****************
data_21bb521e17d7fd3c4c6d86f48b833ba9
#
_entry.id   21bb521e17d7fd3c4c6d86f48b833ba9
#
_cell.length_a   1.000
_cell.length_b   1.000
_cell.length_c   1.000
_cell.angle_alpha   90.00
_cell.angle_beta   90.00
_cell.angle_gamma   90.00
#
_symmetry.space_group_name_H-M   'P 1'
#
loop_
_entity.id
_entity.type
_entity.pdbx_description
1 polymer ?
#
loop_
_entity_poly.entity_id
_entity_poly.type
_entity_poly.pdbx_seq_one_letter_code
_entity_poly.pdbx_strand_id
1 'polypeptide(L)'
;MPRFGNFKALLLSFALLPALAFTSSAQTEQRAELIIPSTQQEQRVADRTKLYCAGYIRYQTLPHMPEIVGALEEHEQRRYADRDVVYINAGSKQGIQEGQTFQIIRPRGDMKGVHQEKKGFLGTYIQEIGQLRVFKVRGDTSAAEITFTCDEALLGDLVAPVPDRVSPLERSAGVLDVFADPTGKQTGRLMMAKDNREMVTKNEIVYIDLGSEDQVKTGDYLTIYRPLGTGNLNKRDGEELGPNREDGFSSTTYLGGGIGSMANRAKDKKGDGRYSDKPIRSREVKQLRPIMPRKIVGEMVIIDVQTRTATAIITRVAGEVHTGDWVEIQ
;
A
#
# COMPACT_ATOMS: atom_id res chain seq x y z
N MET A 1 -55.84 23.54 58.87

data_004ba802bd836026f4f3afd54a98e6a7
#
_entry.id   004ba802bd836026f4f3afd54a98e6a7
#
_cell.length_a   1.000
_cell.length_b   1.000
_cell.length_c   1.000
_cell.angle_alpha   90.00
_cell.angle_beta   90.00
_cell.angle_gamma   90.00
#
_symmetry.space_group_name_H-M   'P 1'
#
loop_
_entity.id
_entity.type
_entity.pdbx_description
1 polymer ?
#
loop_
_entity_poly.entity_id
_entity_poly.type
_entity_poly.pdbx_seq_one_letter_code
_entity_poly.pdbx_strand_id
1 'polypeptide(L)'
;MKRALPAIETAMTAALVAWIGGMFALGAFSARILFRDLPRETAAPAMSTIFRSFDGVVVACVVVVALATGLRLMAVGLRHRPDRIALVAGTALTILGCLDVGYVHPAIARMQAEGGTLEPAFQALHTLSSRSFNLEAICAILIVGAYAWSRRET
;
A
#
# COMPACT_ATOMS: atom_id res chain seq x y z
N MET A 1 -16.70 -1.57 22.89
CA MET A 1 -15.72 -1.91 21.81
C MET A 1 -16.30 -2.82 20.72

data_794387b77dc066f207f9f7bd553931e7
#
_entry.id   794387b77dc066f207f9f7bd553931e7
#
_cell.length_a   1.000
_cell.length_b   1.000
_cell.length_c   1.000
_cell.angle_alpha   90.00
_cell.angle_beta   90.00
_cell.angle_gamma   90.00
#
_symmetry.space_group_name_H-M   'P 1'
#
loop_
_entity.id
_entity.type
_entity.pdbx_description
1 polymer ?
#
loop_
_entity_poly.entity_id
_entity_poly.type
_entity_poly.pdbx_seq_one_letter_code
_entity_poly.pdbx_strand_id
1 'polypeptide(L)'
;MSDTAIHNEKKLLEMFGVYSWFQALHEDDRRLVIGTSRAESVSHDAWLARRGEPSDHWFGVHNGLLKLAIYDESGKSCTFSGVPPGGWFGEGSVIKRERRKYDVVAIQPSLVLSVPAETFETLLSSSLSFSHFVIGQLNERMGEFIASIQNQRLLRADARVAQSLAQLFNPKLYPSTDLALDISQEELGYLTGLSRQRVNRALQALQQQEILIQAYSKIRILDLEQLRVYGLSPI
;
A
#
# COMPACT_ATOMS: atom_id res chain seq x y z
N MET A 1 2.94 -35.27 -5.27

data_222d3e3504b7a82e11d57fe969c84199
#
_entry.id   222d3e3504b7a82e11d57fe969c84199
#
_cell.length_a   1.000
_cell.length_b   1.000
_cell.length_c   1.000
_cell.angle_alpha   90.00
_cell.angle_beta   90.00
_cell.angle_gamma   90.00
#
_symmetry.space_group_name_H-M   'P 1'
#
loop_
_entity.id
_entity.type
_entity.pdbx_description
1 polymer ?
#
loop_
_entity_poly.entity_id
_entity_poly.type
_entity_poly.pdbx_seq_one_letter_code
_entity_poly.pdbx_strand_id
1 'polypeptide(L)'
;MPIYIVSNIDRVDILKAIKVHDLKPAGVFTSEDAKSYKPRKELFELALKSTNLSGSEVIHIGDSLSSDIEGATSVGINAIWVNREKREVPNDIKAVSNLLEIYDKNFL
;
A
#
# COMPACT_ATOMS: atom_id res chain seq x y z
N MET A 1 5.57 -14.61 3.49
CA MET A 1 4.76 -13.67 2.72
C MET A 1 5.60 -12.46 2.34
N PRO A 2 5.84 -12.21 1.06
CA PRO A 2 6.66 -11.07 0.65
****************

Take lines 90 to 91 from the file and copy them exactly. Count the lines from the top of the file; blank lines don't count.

;MSDTAIHNEKKLLEMFGVYSWFQALHEDDRRLVIGTSRAESVSHDAWLARRGEPSDHWFGVHNGLLKLAIYDESGKSCTFSGVPPGGWFGEGSVIKRERRKYDVVAIQPSLVLSVPAETFETLLSSSLSFSHFVIGQLNERMGEFIASIQNQRLLRADARVAQSLAQLFNPKLYPSTDLALDISQEELGYLTGLSRQRVNRALQALQQQEILIQAYSKIRILDLEQLRVYGLSPI
;